Despite the economic outlook, this year looks set to be one of the best on record for dividend investors. And I want to invest in dividend stocks in November.
I already hold Lloyds Banking Group, Aviva, and Persimmon, and for my next purchase I’ll avoid doubling up on any of those sectors. So if I had enough money, which three FTSE 100 shares would I go for?
M&G (LSE: MNG) is a strong candidate. When stock market sentiment is weak, investment managers usually suffer. The M&G share price is already down 15% over the past 12 months.
And yes, 2022 has been a hard year so far, with assets under management falling. That impacts on the fees the company can charge, which in turn hits the bottom line.
But on the upside, the forecast dividend stands at 10%. I don’t know if that will happen, as analysts are often the last to notice when things change for the worse. But the company has only just completed a £500m share buyback, which suggests there’s been no shortage of cash.
I think M&G’s business has a profitable long-term future despite the short-term risk. So I just have to see the shares as good value now.
Food and essentials
At 5.3%, the Tesco (LSE: TSCO) dividend yield isn’t one of the highest. But I reckon it’s among the most dependable in the FTSE 100. Tesco shares have fallen 19% in the past 12 months.
But they’ve been picking up since the start of October.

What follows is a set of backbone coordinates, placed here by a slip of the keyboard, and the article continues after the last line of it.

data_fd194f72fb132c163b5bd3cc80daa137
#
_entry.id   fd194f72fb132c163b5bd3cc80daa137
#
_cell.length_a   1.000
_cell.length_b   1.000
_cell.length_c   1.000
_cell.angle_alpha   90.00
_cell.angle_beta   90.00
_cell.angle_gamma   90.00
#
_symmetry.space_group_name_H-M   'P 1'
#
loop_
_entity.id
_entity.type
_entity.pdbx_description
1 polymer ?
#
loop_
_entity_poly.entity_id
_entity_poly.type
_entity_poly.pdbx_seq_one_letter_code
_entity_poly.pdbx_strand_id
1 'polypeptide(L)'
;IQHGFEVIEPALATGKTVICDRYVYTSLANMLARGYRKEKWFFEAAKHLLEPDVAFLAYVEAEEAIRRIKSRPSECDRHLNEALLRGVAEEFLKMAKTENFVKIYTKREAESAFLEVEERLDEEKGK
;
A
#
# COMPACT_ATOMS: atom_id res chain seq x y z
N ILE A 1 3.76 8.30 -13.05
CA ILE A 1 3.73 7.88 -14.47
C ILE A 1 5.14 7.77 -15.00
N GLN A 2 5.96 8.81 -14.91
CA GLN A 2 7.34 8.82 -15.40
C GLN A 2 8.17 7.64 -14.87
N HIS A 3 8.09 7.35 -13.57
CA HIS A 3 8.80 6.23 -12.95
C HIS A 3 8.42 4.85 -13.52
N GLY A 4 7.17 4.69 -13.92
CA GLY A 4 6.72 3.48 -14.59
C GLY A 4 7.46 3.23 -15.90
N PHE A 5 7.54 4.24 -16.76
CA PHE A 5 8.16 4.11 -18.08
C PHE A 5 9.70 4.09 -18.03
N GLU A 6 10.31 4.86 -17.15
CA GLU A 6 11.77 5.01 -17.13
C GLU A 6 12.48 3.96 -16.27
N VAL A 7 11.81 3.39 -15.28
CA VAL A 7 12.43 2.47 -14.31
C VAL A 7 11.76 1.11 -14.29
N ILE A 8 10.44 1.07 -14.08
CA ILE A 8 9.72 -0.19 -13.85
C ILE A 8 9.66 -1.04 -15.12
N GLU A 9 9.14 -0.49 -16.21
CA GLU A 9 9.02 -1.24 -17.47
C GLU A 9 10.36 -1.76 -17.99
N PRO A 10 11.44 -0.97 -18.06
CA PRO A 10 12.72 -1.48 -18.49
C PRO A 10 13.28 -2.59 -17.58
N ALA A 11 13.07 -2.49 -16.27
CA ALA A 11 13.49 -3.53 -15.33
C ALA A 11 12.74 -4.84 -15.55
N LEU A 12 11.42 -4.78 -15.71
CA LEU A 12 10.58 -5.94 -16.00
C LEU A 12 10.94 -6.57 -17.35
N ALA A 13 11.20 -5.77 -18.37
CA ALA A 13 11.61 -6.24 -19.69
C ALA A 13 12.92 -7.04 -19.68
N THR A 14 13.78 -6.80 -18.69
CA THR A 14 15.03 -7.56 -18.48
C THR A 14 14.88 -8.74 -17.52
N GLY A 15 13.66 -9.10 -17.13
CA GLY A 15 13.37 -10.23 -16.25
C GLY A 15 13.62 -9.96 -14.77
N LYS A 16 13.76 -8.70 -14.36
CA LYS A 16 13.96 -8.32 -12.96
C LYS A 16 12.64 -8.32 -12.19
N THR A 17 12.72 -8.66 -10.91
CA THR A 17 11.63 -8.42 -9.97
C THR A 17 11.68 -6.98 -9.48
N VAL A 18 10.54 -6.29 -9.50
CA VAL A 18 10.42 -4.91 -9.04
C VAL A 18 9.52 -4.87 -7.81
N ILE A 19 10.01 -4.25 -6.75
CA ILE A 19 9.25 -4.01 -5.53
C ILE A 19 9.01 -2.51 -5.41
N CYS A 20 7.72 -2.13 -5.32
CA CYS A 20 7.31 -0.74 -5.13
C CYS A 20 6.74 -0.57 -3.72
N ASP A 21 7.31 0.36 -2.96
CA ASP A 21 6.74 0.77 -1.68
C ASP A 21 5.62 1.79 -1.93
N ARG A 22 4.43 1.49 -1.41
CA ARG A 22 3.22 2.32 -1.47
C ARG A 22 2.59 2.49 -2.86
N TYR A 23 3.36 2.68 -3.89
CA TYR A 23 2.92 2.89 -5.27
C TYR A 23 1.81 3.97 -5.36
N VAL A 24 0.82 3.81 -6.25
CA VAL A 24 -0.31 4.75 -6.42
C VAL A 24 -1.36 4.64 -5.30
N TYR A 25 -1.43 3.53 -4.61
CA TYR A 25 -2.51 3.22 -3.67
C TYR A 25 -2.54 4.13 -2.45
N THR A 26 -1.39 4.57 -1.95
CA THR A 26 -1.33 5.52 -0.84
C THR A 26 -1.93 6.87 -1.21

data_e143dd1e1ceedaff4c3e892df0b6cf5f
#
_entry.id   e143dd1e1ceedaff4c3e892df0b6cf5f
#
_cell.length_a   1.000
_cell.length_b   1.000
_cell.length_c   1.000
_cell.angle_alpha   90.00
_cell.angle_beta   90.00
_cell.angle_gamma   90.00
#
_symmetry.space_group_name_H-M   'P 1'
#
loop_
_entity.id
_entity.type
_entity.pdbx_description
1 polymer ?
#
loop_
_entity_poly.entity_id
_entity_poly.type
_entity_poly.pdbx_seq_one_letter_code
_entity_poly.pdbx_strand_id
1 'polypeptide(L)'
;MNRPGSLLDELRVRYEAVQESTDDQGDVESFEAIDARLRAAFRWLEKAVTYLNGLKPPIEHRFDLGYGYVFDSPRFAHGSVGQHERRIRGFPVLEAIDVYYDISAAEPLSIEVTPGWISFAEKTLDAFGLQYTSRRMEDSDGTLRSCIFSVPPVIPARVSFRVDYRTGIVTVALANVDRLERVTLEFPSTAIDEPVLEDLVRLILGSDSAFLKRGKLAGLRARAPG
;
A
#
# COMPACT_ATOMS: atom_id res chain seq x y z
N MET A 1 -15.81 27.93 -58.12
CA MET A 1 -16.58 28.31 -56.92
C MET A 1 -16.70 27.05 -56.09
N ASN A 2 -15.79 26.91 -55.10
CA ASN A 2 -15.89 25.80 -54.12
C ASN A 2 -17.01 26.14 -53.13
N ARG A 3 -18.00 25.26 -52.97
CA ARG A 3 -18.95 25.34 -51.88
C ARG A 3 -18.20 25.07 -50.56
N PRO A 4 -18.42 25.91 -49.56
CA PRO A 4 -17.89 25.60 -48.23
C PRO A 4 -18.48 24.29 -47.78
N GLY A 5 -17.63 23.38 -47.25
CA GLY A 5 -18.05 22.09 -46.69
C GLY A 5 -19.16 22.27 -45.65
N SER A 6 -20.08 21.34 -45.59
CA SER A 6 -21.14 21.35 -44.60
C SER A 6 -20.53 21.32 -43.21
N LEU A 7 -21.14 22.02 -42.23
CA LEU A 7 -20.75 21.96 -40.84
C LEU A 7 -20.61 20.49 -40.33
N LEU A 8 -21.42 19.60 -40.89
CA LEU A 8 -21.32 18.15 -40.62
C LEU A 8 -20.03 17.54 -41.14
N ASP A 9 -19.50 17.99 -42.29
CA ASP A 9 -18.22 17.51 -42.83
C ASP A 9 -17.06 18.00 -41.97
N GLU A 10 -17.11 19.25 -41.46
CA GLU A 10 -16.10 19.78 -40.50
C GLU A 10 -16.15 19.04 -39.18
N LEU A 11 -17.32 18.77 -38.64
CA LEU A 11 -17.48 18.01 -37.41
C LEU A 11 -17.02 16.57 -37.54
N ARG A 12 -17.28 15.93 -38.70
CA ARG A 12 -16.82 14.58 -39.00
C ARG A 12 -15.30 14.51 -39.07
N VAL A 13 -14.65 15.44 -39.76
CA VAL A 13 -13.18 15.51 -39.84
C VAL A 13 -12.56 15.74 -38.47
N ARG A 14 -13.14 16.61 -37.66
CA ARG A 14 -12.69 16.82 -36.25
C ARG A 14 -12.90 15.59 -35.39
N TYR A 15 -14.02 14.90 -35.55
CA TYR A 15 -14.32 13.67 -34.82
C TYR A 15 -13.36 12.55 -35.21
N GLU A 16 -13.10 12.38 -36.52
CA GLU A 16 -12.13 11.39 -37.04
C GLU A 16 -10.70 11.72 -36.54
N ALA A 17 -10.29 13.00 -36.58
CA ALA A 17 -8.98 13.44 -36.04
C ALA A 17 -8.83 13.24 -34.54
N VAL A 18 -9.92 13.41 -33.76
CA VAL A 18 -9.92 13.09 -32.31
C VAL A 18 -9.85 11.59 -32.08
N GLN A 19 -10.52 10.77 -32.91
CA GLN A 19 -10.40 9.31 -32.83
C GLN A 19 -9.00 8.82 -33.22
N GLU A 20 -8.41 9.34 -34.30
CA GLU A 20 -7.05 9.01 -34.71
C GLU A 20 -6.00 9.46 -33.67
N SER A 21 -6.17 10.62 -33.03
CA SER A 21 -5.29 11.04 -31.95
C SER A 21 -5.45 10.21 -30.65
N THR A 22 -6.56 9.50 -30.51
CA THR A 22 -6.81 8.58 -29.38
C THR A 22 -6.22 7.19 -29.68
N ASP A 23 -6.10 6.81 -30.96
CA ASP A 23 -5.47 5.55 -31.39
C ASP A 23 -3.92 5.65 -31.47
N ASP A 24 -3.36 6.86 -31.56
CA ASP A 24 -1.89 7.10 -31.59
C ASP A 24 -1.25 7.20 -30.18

Tesco is the market leader in its sector, providing just about the most essential consumer products there are. Yes, margins are being squeezed. And the current environment is helping the cut-price competition like Aldi and Lidl.
But forecasts suggest that Tesco earnings will keep growing, and we’re looking at a forecast price-to-earnings (P/E) multiple dropping to around 10 by 2023-24. I think that’s cheap, even with today’s economic risk.
I’ve come close to buying telecoms shares many times, though I’ve had mixed feelings about dividends. And right now, I’m starting to like the look of Vodafone (LSE: VOD). The Vodafone share price is down only 5.5% in 12 months.
But over five years, the stock has lost more than 50%. And that’s helped push the prospective dividend yield up to 7.4%. Vodafone is definitely not without its risks, mind.
Cover by earnings is weak. But forecasts suggest it should improve over the next couple of years. And I see Vodafone coming together as a better organised global group these days.
Vodafone carries large debt too, which is something else I don’t like. But on balance, I think now could turn out to be a good time to buy for long-term dividends.
I won’t have the cash to buy all three of these in November, which is a shame. But I should hopefully have enough for one purchase. Unless anything significant changes, I’ll probably go for M&G.
Alan Oscroft has positions in Aviva, Lloyds Banking Group, and Persimmon. The Motley Fool UK has recommended Lloyds Banking Group, Tesco, and Vodafone. Views expressed on the companies mentioned in this article are those of the writer and therefore may differ from the official recommendations we make in our subscription services such as Share Advisor, Hidden Winners and Pro. Here at The Motley Fool we believe that considering a diverse range of insights makes us better investors.
Motley Fool UK 2022